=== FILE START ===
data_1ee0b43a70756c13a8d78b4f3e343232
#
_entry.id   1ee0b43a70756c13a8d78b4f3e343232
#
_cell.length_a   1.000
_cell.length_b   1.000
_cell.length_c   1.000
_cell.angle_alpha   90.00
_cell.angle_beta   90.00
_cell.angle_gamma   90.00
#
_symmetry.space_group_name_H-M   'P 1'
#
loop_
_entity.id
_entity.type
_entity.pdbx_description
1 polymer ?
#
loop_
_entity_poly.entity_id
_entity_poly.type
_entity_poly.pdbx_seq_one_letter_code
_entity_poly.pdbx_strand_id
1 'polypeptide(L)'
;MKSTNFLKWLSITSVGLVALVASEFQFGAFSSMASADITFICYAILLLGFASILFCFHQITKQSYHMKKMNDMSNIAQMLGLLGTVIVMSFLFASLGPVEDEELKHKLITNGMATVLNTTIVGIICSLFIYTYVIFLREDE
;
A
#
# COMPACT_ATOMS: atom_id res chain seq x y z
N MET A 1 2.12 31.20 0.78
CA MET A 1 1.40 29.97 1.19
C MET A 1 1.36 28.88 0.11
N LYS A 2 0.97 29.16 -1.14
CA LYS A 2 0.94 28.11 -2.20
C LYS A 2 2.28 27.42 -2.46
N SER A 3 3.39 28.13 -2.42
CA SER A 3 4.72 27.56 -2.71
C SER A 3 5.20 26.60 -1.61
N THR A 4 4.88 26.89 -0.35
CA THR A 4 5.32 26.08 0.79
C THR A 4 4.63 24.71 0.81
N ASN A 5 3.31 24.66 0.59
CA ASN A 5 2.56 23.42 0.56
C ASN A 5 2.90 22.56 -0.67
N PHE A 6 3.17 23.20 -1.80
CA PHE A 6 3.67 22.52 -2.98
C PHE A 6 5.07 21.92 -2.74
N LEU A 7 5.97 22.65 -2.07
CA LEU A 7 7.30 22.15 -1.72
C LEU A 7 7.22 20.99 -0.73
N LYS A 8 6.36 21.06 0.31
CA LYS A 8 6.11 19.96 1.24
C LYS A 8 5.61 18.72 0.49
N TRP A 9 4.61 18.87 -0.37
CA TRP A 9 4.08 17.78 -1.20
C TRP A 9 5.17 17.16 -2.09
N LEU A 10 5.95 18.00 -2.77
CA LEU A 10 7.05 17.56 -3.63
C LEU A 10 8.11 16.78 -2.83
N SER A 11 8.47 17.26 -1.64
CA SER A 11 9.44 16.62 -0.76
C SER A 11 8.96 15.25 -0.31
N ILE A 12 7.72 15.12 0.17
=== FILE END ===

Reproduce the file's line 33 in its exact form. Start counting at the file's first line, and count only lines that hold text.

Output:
C MET A 1 1.36 28.88 0.11